Third, is recognizing that there is a problem, which I don't believe you do. The bottom line, is that the current method of program distribution walks on a tightrope, and is very very easy to break your system if you don't grab and use exactly what is in the package manager on your system.

Fourth, the user is not root. Bottom line. Yes, there may only be a single user at a home computer, but there may be 4. If someone logged in as root wants to install OpenOffice systemwide for everyone to use, great.

If somebody's 12 year old brother then wants to install a game, also great. Excpet when it's a game that needs a different version of a library that is installed systemwide. The package manager should then put that version in the game folder... no root access needed.

That example was of course, beyond hypothetical, but I'm just saying, the user is not root.

I see your points, and where you're coming from, but I think your points were very poorly made, and backed up.

Thanks for the opportunity to leave my 2 cents.

Tsue Desu / 2009-06-24 09:03:

@ Daniel...

erm.. The iphone is a portable computer.. it uses a managed, centralised repository (albeit one you pay to access) It does not support multiple versions of the same thing on your device. The system is what we're looking at, not the symantecs.

I'd like to know how you install multiple versions of anything on a mac. The dmg does everything. Whats worse, it isnt that portable, you actually need the .dmg to give to someone else.

And yes, there is a way to dl the repository, and put it on DVD and give said DVD to your friend... Then, not only do you give him the APP he wants from you.. but a whole host of MORE stuff.

And it can be trivial to install multiple versions on a linux machine, but, why would you? and honestly, this is hard to do on any system. Because, programs to not only affect their own binaries, they affect others too. That said... you can usually run older programs on newer libs.

I agree with the post, Users mustnt be root, and shouldnt JUST install things, it would create the WINDOWS ideal bot distribution system in Linux. Login, or get the root personage to login when you want to install. Sudo, but use a password.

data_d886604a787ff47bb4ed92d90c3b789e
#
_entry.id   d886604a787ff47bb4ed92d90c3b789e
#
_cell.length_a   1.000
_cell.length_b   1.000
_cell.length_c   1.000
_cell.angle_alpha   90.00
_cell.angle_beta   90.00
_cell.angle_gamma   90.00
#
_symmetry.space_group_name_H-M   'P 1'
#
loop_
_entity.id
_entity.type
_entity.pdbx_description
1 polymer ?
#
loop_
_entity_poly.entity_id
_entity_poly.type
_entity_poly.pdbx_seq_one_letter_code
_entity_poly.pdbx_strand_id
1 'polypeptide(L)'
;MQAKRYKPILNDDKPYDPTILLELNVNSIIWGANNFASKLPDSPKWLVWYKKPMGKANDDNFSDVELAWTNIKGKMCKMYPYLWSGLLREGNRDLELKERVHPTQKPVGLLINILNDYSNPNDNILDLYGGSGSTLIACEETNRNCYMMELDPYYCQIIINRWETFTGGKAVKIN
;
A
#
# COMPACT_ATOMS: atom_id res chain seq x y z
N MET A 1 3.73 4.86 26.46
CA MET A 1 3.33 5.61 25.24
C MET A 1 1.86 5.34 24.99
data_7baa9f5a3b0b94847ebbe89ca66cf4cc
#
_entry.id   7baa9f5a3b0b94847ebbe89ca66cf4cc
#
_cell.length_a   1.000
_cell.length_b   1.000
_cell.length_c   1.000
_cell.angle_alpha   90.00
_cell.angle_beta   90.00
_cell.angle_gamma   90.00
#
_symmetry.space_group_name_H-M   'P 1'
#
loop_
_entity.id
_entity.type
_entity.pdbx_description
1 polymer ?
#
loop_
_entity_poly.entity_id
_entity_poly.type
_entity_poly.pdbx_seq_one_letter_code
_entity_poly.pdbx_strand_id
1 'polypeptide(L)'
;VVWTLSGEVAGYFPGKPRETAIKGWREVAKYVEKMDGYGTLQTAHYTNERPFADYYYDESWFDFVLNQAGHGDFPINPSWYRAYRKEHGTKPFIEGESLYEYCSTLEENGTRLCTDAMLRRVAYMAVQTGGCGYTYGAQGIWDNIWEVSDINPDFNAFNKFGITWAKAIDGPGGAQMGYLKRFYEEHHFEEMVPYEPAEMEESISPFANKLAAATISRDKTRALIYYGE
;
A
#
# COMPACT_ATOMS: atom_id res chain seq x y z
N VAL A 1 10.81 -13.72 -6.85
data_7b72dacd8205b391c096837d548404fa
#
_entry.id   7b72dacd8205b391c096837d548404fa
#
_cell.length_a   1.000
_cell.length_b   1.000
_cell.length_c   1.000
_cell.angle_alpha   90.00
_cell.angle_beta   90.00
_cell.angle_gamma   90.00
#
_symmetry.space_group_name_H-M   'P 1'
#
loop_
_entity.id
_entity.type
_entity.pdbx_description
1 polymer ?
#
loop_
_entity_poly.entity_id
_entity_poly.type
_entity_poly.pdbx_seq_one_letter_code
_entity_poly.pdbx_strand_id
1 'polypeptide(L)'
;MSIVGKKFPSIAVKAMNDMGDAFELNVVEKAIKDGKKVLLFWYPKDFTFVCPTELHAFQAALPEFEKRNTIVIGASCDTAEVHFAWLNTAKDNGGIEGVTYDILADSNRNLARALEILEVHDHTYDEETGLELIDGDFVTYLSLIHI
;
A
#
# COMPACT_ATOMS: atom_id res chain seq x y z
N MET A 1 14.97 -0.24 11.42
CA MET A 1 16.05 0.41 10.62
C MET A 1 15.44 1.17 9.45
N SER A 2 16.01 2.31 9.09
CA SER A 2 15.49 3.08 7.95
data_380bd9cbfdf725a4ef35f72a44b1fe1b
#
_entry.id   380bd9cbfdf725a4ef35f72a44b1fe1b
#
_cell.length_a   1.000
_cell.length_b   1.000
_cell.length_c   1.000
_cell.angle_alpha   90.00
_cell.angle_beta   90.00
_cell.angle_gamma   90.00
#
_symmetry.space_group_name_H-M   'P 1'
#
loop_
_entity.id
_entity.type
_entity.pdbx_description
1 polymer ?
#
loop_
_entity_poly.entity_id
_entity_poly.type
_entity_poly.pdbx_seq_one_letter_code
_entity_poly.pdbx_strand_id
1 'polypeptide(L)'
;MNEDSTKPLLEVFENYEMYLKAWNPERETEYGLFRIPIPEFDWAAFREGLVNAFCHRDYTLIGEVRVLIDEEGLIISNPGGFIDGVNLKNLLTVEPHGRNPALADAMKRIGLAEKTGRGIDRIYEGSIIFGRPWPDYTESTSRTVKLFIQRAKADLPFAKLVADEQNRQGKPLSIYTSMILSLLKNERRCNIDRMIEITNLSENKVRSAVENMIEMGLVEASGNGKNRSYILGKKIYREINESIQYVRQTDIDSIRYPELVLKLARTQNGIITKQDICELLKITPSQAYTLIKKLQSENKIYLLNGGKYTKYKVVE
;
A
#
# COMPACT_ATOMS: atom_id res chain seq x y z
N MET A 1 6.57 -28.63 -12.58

zypper in WORKS!!!

Nuff said!

Roberto Alsina / 2009-06-24 12:17:

@Daniel Costalis: just to be clear: I didn't call Tony Mobily any of those things, I just think he is wrong.

I am not comparing Linux to the ophone perse, but their software distribution strategies, to see what works in 2009.

It turns out that every user *loves* the App Store. Blackberry, Palm, Nokia and Windows are going to implement the same thing.

And here we are, already proud owners of wheels, and this article suggests reinventing the sled.

Guest / 2009-06-24 18:22:

@Tsue Desu

The iPhone may be considerably more feature rich than your standard phone, but the iPhone is not a portable computer.

Even if we do decide to not split hairs about it, and agree that it IS, comparing the iPhone to a desktop computer isn't a fair comparison.

A DMG is a disc image file, similar to an ISO. Installing another version of something is as simple as moving the contents of the DMG to a different location.

Having multiple versions of an application has a lot of value, specifically for somebody that would like to try a new version of a product without having to destroy their old version. An example of this would be a newer version of video editing software that may have heavy system requirements, or multiple versions of Firefox for testing web applications.

@Robert Alsina
iPhone users may in fact love the app store. If they didn't, however, they'd be SOL, because that is their ONLY option. However, we're talking about ONE device and ONE operating system, not numerous OS choices and numerous different possibilities for hardware and software configuration. It's simply comparing Apple and oranges.

Roberto Alsina / 2009-06-24 19:14:

@Daniel Costalis: it sure is a portable computer. It even runs OS X (kinda).

About the app store:

They love it. It's successful. Everyone is going in that direction now.

Arguing that if they didn't love it it woud suck is pointless because they love it.